8th Dan Kendo lessons of Iwatate Saburo KENDO TECHNIQUE

Iwatate Saburo Kendo Lecture Secrets of Shofukan 3 : Kensaki


The strength of the kensaki is true strength
Stabilise the left side of the body and fight for the center by a shinai’s width


Iwatate Saburo 8th dan Hanshi
Born in 1939 in Chiba Prefecture. After graduating from Chiba Prefecture Narita High School, he got a job at Chiba Prefecture Police. After retiring from the Tokuren, Iwatate sensei served as a Kanto District Police School Instructor and Chiba Prefectural Police Kendo Head Teacher. Starting in 1978, Iwatate began teaching at the Shofukan dojo and a number of swordsmen from Japan as well as overseas have gathered to ask for the guidance of Iwatate Saburo.
Currently, he is the director of Shofukan dojo, Shobi Gakuen University Kendo head teacher, the All-Japan Kendo Federation councilor, All Japan Kendo Federation vice-president, and the All Japan Senior-Kenyukai chairman.

Kendo is to cultivate true strength
The pressure through kensaki is connected to true strength

In kendo, is said to be important to have a “conversation” with the sword tips. However, you can not “talk” if you don’t have an effective kamae. Furthermore, it is not always possible to have a “conversation” at all. When I am motodachi, on average I do jigeiko with about 20 people, but there are only a few of them that I can have a conversation with through my kensaki. As an instructor, I am just painfully aware of my lack of skill and the difficulty of it all.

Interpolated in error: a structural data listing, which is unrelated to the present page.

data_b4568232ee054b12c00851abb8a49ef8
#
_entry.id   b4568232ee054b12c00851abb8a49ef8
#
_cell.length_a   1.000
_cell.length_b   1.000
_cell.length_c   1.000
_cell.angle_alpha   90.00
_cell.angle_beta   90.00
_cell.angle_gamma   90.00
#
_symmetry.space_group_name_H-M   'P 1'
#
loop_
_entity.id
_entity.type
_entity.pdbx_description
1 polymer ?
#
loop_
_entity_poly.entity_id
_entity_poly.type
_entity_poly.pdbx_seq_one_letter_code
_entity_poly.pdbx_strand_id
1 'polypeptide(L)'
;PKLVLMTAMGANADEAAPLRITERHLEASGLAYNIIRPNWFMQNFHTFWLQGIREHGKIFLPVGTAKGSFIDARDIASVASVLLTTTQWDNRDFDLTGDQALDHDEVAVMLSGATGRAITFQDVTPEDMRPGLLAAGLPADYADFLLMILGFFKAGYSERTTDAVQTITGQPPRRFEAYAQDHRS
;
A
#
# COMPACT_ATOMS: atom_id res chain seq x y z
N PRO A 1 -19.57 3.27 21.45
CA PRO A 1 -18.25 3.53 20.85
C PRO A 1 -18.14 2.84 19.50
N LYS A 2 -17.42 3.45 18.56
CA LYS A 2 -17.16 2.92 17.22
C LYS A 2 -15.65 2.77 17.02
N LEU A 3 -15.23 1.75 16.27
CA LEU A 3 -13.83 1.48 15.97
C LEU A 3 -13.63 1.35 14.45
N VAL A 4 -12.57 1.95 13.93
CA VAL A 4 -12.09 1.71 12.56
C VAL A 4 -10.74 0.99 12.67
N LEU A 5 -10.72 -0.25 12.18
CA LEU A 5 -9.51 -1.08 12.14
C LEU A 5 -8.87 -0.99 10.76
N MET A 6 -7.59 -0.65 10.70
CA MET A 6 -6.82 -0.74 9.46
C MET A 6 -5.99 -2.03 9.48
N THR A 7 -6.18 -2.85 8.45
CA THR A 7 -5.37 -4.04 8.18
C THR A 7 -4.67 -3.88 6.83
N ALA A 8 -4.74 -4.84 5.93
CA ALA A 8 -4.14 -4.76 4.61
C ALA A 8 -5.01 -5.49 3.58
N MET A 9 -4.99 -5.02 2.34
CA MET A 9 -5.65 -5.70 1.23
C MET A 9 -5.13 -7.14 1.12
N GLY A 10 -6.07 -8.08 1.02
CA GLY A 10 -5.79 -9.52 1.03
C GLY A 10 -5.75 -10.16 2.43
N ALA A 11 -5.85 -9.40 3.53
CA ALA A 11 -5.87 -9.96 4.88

I’m sure the readers have all had this experience, but there are people who can emanate tremendous pressure with their kamae when you face them. First of all, those who have such power in their kensaki are those who are doing a lot of keiko. There is a phenomenon that some people are weak in shiai but strong in keiko. The power of the kensaki is considered to be an indication of true strength. If you practice with such a person, the pressure will strain your limbs and stiffen your muscles.

In the past, there was a teacher who had a strong kensaki even if he did not use any techniques, and when requesting keiko with him, you would have to get your mindset in order. It was a teacher that makes you break out in cold sweat as soon as you face him. There are fewer teachers of this kind, including me, who can do such kendo but I think that kendo is about cultivating true strength. So what should we do? As I said before, the first step is to create a kamae which allows you to strike well.

In kamae, the important thing for the left hand is the distribution of strength over the little finger, ringfinger, and middle finger. The right hand grip should be the same, but it is well known that the left hand is particularly important. The strength of the kensaki will be lost by loosening the little finger and ring finger of the left hand. If the left hand grip is loose, your posture will be disturbed and the kensaki’s line of extension will come off the throat of the opponent, and it will tend to open diagonally upward to the right.

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